12. For system administrators, OS X roaming helps your Mac stay connected as it moves between different places within your office wireless network. Trigger threshold The trigger threshold is the minimum signal level a client requires to maintain the current connection. OS X clients monitor and maintain the current BSSID’s connection until the RSSI crosses the -75 dBm threshold. Once that threshold is crossed, OS X initiates a scan to find roam candidate BSSIDs for the current ESSID. Consider this threshold in view of the signal overlap between your wireless cells. For example, if 5 GHz cells are designed with a -67 dBm overlap, but OS X maintains a connection until the -75 dBm threshhold, those clients will remain connected to the current BSSID longer than you expect. Also consider how the cell overlap is measured. The antennas on computers vary from model to model, and they see different cell boundaries than expected. It's always best to measure using the target device. Selection criteria for band, network, and roam candidates OS X always defaults to the 5GHz band over the 2.4GHz band, as long as the RSSI for a 5GHz network is -68 dBm or better. If multiple 5GHz SSIDs meet this level, OS X chooses a network based on these criteria: 802.11ac is always preferred over 802.11n or 802.11a 802.11n is always preferred over 802.11a 80 MHz channel width is always preferred over 40 MHz or 20 MHz 40 MHz channel width is always preferred over 20 MHz OS X does not support 802.11k. Although OS X does interoperate with SSIDs that have 802.11k enabled, OS X doesn't limit roam scans of the environment based on the neighbor report. A roam scan is when stations check the available channels in a given band (either 2.4 or 5 GHz) for access points (APs) that support the current ESSID. OS X selects a target BSSID whose reported RSSI is 12 dB or greater than the current BSSID’s RSSI. This is true even if the OS X client is idle or transmitting/receiving data. Roam performance Roam performance describes how long a client needs to authenticate successfully to a new BSSID. Finding a valid network and AP is only part of the process. The client must complete the roam process quickly and without interruption, so the user doesn't experience downtime. Roaming itself involves the client authenticating against the new BSSID and deauthenticating from the current BSSID. The security and authentication method determines how quickly this can be achieved. 802.1X-based authentication requires the client to complete the entire EAP key exchange before it can deauthenticate from the current BSSID. This might take several seconds, depending on the environment’s authentication infrastructure, and translates into interrupted service to the end user in the form of dead air. OS X supports static PMKID (Pairwise Master Key identifier) caching to help optimize roaming between BSSIDs in the same ESSID. OS X doesn't support Fast BSS Transition, also known as 802.11r. Deploying additional SSIDs to support OS X isn't necessary because OS X interoperates with 802.11r. Measuring Client RSSI OS X offers a few easy, built-in tools for scanning to measure RSSI. To learn the RSSI for the currently associated network, hold the Option key while clicking the Wi-Fi menu in the menu bar. To learn the RSSI for networks in the client’s environment, use Wireless Diagnostics. To open Wireless Diagnostics, Option-click on the Wi-Fi menu, then selecting Open Wireless Diagnostic. When Wireless Diagnostic opens, choose Scan from the Window menu. Click the Scan Now button in the Scan window to find all nearby wireless networks and measure their RSSI. In addition to this graphic tool, the command-line utility "airport" found in /System/Library/PrivateFrameworks/Apple80211.framework/Versions/A/Resources/airport can be used to acquire the same data. The ‘-s’ flag scans the current environment for available networks and lists the RSSI, among other details. Starting with OS X El Capitan, you can turn on Wi-Fi Monitor on the desktop to display signal strength and other environment details. Hold down Option and Shift-click on the Wi-Fi menu to reveal the Debug menu, then choose Show Wi-Fi Monitor.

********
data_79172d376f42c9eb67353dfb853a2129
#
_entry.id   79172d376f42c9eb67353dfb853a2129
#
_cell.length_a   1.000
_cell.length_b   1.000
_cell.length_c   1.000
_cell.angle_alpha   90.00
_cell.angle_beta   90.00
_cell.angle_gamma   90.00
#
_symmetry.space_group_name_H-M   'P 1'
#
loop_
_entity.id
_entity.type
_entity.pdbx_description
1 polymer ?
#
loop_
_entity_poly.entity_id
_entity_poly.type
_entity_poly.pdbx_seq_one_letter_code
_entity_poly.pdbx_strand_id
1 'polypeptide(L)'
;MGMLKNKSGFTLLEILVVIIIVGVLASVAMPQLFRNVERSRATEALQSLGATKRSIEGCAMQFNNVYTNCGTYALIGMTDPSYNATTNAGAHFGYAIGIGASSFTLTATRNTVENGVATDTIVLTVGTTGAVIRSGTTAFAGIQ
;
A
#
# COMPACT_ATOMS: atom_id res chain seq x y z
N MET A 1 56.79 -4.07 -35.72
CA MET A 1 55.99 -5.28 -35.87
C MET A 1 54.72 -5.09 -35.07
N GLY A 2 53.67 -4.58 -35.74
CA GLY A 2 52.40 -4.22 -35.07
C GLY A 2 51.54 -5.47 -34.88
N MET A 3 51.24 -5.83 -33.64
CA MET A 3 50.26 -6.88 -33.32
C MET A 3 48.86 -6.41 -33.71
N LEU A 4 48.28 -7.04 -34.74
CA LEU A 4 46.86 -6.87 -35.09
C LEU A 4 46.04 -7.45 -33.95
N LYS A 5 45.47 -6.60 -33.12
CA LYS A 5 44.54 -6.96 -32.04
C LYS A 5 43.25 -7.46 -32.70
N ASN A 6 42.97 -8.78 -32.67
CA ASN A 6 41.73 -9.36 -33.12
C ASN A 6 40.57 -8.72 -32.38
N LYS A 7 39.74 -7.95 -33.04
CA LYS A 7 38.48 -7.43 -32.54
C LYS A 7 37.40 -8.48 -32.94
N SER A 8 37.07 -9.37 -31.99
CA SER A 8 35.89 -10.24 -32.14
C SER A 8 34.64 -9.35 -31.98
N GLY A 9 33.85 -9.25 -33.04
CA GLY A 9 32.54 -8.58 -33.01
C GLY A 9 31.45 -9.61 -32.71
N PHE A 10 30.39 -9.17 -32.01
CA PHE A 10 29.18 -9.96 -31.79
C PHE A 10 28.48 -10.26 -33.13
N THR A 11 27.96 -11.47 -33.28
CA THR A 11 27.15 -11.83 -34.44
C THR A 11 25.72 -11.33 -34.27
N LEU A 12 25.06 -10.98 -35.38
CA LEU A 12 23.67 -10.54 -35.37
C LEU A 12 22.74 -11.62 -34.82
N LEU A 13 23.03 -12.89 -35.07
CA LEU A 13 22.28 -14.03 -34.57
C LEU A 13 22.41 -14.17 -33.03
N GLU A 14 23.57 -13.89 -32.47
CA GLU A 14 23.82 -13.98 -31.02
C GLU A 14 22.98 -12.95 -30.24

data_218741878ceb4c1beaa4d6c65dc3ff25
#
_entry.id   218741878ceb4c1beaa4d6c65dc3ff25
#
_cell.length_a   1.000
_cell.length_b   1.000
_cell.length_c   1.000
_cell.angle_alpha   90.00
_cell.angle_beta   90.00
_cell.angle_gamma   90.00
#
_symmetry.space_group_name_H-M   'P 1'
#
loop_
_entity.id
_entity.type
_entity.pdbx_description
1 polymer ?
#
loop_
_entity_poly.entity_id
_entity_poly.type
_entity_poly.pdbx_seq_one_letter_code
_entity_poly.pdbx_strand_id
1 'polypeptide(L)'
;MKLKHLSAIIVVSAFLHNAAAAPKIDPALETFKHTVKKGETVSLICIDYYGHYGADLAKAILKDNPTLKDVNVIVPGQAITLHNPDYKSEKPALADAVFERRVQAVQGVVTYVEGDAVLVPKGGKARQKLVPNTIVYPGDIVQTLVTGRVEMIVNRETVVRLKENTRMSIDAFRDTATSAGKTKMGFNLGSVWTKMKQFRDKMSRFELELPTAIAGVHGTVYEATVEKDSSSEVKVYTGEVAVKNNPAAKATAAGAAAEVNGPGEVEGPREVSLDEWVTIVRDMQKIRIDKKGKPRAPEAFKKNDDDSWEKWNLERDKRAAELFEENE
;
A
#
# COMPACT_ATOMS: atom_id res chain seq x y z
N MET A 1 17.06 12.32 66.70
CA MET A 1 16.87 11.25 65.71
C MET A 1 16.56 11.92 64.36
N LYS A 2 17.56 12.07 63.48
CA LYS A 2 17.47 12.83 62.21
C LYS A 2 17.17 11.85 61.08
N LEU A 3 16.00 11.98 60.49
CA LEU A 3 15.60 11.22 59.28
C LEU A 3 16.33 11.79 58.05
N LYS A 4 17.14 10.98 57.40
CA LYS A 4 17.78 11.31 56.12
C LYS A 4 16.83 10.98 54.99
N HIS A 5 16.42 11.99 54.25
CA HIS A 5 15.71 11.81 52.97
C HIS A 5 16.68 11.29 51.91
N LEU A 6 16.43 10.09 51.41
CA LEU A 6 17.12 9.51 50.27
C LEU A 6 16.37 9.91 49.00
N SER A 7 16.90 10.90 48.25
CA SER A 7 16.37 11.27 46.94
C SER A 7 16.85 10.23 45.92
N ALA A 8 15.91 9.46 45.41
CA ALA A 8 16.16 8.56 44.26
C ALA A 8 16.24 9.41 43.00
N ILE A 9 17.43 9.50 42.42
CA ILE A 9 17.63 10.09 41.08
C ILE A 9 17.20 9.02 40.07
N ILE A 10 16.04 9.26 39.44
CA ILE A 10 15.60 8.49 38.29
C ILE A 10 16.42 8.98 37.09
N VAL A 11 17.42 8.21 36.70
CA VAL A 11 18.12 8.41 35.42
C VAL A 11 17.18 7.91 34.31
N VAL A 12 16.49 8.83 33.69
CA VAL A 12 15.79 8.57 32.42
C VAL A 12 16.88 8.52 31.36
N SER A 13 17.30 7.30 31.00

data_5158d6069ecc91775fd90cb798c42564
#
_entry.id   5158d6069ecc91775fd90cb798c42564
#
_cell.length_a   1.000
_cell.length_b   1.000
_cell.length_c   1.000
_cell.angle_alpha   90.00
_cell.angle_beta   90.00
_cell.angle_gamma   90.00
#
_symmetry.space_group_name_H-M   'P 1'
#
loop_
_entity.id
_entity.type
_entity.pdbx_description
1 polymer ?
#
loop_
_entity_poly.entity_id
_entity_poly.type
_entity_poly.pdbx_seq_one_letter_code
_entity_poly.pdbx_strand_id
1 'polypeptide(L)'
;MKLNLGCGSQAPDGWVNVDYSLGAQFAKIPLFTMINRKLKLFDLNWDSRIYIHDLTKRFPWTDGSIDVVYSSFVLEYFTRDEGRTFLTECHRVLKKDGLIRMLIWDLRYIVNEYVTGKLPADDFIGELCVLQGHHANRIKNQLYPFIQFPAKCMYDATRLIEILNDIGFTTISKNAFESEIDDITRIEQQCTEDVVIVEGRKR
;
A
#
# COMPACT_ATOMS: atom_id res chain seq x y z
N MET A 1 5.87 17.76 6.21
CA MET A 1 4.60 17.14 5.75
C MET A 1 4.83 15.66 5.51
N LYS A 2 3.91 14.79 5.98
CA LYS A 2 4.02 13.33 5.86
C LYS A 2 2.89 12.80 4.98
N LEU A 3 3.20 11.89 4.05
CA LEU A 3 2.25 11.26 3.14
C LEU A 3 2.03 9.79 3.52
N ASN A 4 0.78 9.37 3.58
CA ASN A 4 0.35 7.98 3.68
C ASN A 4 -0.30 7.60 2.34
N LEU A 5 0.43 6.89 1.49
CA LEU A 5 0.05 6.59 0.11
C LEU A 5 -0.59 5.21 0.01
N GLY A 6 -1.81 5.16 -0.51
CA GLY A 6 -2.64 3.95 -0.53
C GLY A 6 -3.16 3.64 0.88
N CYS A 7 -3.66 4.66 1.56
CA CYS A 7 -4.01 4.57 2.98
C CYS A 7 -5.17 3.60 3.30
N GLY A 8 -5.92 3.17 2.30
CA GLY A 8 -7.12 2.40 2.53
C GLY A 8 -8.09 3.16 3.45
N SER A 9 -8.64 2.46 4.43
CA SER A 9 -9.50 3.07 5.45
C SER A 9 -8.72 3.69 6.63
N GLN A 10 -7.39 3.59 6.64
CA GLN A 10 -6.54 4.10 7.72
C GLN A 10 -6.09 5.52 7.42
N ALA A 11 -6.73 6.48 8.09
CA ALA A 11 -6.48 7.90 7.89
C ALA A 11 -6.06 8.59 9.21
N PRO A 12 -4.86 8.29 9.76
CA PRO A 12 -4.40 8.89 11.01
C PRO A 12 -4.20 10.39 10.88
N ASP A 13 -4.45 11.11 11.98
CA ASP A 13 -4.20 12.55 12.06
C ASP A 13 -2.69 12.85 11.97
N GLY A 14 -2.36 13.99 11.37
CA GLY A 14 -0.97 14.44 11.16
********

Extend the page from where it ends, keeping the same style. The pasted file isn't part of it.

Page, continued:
13. iOS Roaming Trigger threshold The trigger threshold is the minimum signal level a client requires to maintain the current connection. iOS clients monitor and maintain the current BSSID’s connection until the RSSI crosses the -70 dBm threshold. Once crossed, iOS initiates a scan to find roam candidate BSSIDs for the current ESSID. This information is important to consider when designing wireless cells and their expected signal overlap. For example, if 5 GHz cells are designed with a -67 dBm overlap: iOS uses -70 dBm as the trigger and will therefore remain connected to the current BSSID longer than you expect. Review how the cell overlap was measured. The antennas on a portable computer are much larger and more powerful than a smartphone or tablet, so iOS devices see different cell boundaries than expected. It is always best to measure using the target device. Roam scan A roam scan is when stations check the available channels in a given band (either 2.4 or 5 GHz) for access points (APs) that support the current ESSID. The time it takes to scan depends on a variety of factors, but the best way to streamline this process is to enable 802.11k on your control plane since iOS leverages the first 6 entries in the neighbor report and reviews the candidates to prioritize its scanning. Without 802.11k iOS has to scan more methodically, potentially adding several seconds to the discovery process. For example, if a user is on a call and walks to the other side of the building, the device crosses the -70 dBm threshold and looks for roam targets. Using the neighbor report provided by 802.11k, it knows there are APs supporting the current ESSID on channels 36, 44 and 11. It immediately scans those channels, finds the AP on channel 44 has the appropriate signal strength, and roams. However, without 802.11k the client must scan all of the various channels on each band to find a roam target, adding several seconds to the process. Roam candidate selection criteria iOS 8 and later selects target BSSIDs based on two criteria: Is the client transmitting or receiving a series of 802.11 data packets? The difference in signal strength against the current BSSID’s RSSI. iOS 8 and later selects target BSSIDs whose reported RSSI is 8 dB or greater than the current BSSID’s RSSI if the client is transmitting or receiving data. Clients not sending or receiving data, for example sitting idle in a pocket, use a 12 dB differential. For example, if the RSSI of the current connection drops to -75 dBm, and the user is engaged in a VoWLAN call, then iOS 8 searches for BSSIDs with an RSSI of -67 dBm or better. If that same user isn't in a call, or transmitting or receiving a series of data packets, then iOS 8 only considers BSSIDs with an RSSI of -63 dBm or better. 802.11 Management and Control frames do not count as data. Understanding the selection criteria of iOS allows administrators to reevaluate their current wireless design to make sure that it provides the expected and required performance to support real-time services like voice or video. Roam performance Roam performance indicates the time a client requires to successfully authenticate to a new BSSID. Finding a valid roam candidate is only part of the process—the client has to actually complete the roam process quickly and unobtrusively so the user experiences no interruption in service. Roaming itself involves the client authenticating against the new BSSID and deauthenticating from the current BSSID. The security and authentication method dictates how quickly this can be achieved. 802.1X-based authentication requires the client to complete the entire EAP key exchange before it can deauthenticate from the current BSSID. This can take several seconds, depending on the environment’s authentication infrastructure, and translates into interrupted service to the end user in the form of dead air. The best way to streamline this process is to utilize the fast roam capabilities of 802.11r if this is supported by your networking equipment. 802.11r allows clients to pre-authenticate against potential access points, reducing the authentication time from potential seconds to milliseconds. Measuring Client RSSI using AirPort Utility Apple’s AirPort Utility for iOS 1.3.4 includes a wireless scanning feature that provides a log of the client’s view of the network. Administrators can use this feature to validate the iOS client’s view of the network at a given location or walking a path as the scanner maintains a log of scan events for review. Don't attempt to use AirPort Utility on the same device that you're running your application as that can produce inaccurate results. Apple recommends using a separate device (of the same model) dedicated to the scanning process. The scanning feature is enabled in the AirPort preferences pane in the iOS Settings app. Cached Roaming with WPA2-Enterprise.pdf